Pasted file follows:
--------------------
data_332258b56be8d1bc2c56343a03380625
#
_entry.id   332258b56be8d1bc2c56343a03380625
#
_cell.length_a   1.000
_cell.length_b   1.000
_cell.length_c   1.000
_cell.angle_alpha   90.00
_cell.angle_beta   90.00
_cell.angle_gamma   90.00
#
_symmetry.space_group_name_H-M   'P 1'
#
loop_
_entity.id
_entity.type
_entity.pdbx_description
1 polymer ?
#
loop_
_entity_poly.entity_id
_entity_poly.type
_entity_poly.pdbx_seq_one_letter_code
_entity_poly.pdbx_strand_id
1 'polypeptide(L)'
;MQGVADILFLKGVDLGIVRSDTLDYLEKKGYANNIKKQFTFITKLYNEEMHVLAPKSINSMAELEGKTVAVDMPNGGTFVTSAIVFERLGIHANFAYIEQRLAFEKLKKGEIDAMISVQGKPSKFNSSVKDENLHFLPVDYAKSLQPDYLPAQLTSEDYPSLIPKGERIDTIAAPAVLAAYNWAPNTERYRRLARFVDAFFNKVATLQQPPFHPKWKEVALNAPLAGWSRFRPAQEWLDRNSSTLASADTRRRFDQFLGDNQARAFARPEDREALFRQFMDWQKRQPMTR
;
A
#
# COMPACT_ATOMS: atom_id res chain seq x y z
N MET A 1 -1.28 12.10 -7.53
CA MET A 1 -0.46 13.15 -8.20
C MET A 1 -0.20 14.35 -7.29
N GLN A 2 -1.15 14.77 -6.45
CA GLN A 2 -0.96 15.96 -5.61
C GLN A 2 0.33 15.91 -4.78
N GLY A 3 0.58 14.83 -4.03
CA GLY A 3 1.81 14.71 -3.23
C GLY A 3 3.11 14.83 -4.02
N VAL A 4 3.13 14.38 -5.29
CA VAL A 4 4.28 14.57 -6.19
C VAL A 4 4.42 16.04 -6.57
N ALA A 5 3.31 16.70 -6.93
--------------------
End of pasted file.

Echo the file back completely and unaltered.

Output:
data_332258b56be8d1bc2c56343a03380625
#
_entry.id   332258b56be8d1bc2c56343a03380625
#
_cell.length_a   1.000
_cell.length_b   1.000
_cell.length_c   1.000
_cell.angle_alpha   90.00
_cell.angle_beta   90.00
_cell.angle_gamma   90.00
#
_symmetry.space_group_name_H-M   'P 1'
#
loop_
_entity.id
_entity.type
_entity.pdbx_description
1 polymer ?
#
loop_
_entity_poly.entity_id
_entity_poly.type
_entity_poly.pdbx_seq_one_letter_code
_entity_poly.pdbx_strand_id
1 'polypeptide(L)'
;MQGVADILFLKGVDLGIVRSDTLDYLEKKGYANNIKKQFTFITKLYNEEMHVLAPKSINSMAELEGKTVAVDMPNGGTFVTSAIVFERLGIHANFAYIEQRLAFEKLKKGEIDAMISVQGKPSKFNSSVKDENLHFLPVDYAKSLQPDYLPAQLTSEDYPSLIPKGERIDTIAAPAVLAAYNWAPNTERYRRLARFVDAFFNKVATLQQPPFHPKWKEVALNAPLAGWSRFRPAQEWLDRNSSTLASADTRRRFDQFLGDNQARAFARPEDREALFRQFMDWQKRQPMTR
;
A
#
# COMPACT_ATOMS: atom_id res chain seq x y z
N MET A 1 -1.28 12.10 -7.53
CA MET A 1 -0.46 13.15 -8.20
C MET A 1 -0.20 14.35 -7.29
N GLN A 2 -1.15 14.77 -6.45
CA GLN A 2 -0.96 15.96 -5.61
C GLN A 2 0.33 15.91 -4.78
N GLY A 3 0.58 14.83 -4.03
CA GLY A 3 1.81 14.71 -3.23
C GLY A 3 3.11 14.83 -4.02
N VAL A 4 3.13 14.38 -5.29
CA VAL A 4 4.28 14.57 -6.19
C VAL A 4 4.42 16.04 -6.57
N ALA A 5 3.31 16.70 -6.93